Kinship Structure and Function - Year/II Semester...Kinship Structure and Function ... wife’s sister, brother’s wife, ... gotra usually have an origin story linking all

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    Kinship Structure and Function

    In every society, a male at some time in his life, plays the roles of a

    husband, a father (unless he decides to remain unmarried) and a

    son and a brother in some family; and a female plays the roles of a

    wife, a mother (unless she decides to remain spinster) and a

    daughter and a sister. But due to the incest taboo, a man cannot

    play the roles of a father and a husband in the same nuclear family

    in which he is a son and a brother. Similarly, a woman cannot play

    the roles of a mother and a wife in the same nuclear family in which

    she is a daughter and a sister. Hence, every adult individual

    belongs to two nuclear familiesthe family of orientation in which

    he was born and reared, and the family of procreation which he

    establishes by marriage. It is this fact of individual membership in

    two nuclear families that gives rise to kinship system. By the virtue

    of the fact that individuals belong to two nuclear families, every

    person forms a link between the members of his family of

    orientation and those of his family of procreation. Such links bind

    individuals to one another through kinship ties.

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    Kinship as such, may be defined as a social relationship based

    upon family relatedness (Theodorson and Theodorson, 1969:221).

    The nature of relationship which may be consanguinal (based on

    ties of blood) or affinal (based on marriage) determines the rights

    and obligations of related persons. A kin group may be explained as

    a group united by ties of blood or marriage.

    Most kin groups, other than the family, are consanguinal. Kinship

    system may be considered as the customary system of statuses

    and roles that governs the behaviour of people who are related to

    each other through marriage or descent from a common ancestor

    (Theodorson, Ibid: 221). It may also be described as a structured

    system of relationship in which kin are bound to one another by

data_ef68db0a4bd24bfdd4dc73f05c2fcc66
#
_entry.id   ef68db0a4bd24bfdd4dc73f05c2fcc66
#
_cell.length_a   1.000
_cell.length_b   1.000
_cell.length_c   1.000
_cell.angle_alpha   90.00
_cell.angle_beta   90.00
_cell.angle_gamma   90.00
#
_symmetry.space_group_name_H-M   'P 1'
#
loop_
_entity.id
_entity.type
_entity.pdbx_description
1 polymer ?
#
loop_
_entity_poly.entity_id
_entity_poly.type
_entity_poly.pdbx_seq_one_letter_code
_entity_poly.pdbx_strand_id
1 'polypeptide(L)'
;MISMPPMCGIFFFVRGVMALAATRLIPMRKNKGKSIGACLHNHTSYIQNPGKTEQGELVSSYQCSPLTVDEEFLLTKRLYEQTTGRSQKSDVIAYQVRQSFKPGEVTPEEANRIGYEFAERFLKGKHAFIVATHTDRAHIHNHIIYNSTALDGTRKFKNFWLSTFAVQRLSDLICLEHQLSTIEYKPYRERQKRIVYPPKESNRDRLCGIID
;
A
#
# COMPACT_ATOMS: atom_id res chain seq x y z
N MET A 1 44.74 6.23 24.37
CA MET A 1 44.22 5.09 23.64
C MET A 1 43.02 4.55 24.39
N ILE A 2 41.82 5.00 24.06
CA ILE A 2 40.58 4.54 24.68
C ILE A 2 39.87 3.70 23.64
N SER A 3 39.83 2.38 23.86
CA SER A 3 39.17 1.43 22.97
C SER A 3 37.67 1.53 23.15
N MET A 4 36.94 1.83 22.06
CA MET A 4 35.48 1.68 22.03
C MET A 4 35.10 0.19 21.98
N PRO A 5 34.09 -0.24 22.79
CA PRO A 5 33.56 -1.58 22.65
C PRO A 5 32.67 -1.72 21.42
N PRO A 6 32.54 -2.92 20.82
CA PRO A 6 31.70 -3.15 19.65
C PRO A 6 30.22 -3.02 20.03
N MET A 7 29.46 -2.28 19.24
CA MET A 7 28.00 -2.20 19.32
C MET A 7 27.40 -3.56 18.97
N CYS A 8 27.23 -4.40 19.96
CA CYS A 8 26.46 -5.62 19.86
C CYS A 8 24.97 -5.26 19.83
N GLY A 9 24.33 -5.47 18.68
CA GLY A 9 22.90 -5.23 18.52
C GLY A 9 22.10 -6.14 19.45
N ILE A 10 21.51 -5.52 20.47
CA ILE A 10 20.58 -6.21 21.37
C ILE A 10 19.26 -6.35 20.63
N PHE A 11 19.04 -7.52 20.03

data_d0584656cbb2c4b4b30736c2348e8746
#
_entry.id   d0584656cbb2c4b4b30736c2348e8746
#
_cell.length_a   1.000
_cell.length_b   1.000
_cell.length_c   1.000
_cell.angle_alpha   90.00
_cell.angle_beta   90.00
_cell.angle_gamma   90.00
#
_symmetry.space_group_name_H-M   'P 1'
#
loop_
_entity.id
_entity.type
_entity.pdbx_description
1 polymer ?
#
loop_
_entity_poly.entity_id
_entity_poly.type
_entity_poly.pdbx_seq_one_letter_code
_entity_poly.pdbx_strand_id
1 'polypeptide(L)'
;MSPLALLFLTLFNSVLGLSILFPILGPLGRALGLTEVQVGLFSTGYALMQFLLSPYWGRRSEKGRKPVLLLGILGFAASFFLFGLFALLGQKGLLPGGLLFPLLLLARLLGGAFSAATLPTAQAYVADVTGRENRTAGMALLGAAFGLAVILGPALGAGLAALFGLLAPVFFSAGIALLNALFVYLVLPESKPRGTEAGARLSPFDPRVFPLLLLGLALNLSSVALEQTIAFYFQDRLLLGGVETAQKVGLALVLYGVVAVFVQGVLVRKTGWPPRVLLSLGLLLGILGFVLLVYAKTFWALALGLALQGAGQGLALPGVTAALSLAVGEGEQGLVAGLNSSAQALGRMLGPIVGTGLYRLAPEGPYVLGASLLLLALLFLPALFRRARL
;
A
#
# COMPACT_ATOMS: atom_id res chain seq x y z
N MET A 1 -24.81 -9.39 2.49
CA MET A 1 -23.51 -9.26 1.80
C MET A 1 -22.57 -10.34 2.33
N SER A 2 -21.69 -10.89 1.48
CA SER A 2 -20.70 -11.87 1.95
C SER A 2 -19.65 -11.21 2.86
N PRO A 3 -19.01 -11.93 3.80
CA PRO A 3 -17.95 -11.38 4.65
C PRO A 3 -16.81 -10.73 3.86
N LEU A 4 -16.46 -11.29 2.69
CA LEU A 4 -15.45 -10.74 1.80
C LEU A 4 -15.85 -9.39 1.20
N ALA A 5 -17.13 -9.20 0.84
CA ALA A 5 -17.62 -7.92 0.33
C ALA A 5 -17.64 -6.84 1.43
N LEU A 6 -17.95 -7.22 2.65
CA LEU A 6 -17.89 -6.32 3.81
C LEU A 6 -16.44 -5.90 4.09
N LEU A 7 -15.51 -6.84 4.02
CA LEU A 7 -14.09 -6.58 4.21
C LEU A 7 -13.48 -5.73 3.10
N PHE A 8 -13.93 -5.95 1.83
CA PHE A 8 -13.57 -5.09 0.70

complex inter-locking ties (Murdock, 1949: 93).

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    Kinship Categories

    There are mainly four kinship categories: primary kin, secondary

    kin, tertiary kin, and distant kin. The primary kin are those kin who

    belong to the Egos nuclear families of orientation and procreation.

    Thus, father (Fa), mother (Mo), sister (Si), and brother (Br) in ones

    family of orientation, and husband (Hu), wife (Wi), son (So), and

    daughter (Da) in ones family of procreation, are ones primary kin.

    Each of Egos primary kin will have his/her own primary kin, who will

    not be primary kin of Ego. These will be called Ego9 s secondary

    kin. For example FaFa, FaMo, MoFa, MoBr, etc. There are 33 types

    of secondary kin. The primary kin of the secondary kin are called

    tertiary kin. For example Fa-FaFa, FaFaBr, etc. There are 151

    types of tertiary kin. Lastly, the primary kin of tertiary kin are called

    distant kin. For example FaFaFaFa, FaMoFaFa, etc. Their number

    is very large.

    Kinship relationship is functional in two ways: (i) it characterizes

    every relationship between kin, and (ii) it determines reciprocal

    behaviour.

    Kinship Terminology

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    Part of the reciprocal behaviour characterizing every relationship

    between kin, consists of a verbal element, that is, the terms by

    which each addresses the other. In some cases, people use

    personal names, in others they use kinship terms, and in a few

    cases they employ what Tylor has called teknonymy, that is,

    combination of personal and kinship terms; for example, Rams

    father, Ashas mother, and so forth.

    Murdock (1949: 97-100) has classified kinship terms on three

    bases:

    Mode of Use of Kinship Terms

    This refers to the kinship term employed either in direct address

    (called term of address) or in indirect reference (called term of

    reference). Some people have distinct set of terms for address and

    reference, for example, pita (term of reference) and baba (term of

    address) for father, or mata and amba for mother, but others make

    only grammatical distinctions or none at all. Terms of address tend

    to reveal more duplication and overlapping; for example just as in

    English language the term uncle is used for a number of people

    (like FaFa, MoBr, fathers elderly cousin, and for all elderly

    persons); similarly in Indian languages, the term bhai is used not

    only for ones own brother but also for cousin and many other

    persons.

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    Linguistic Structure of Kinship Terms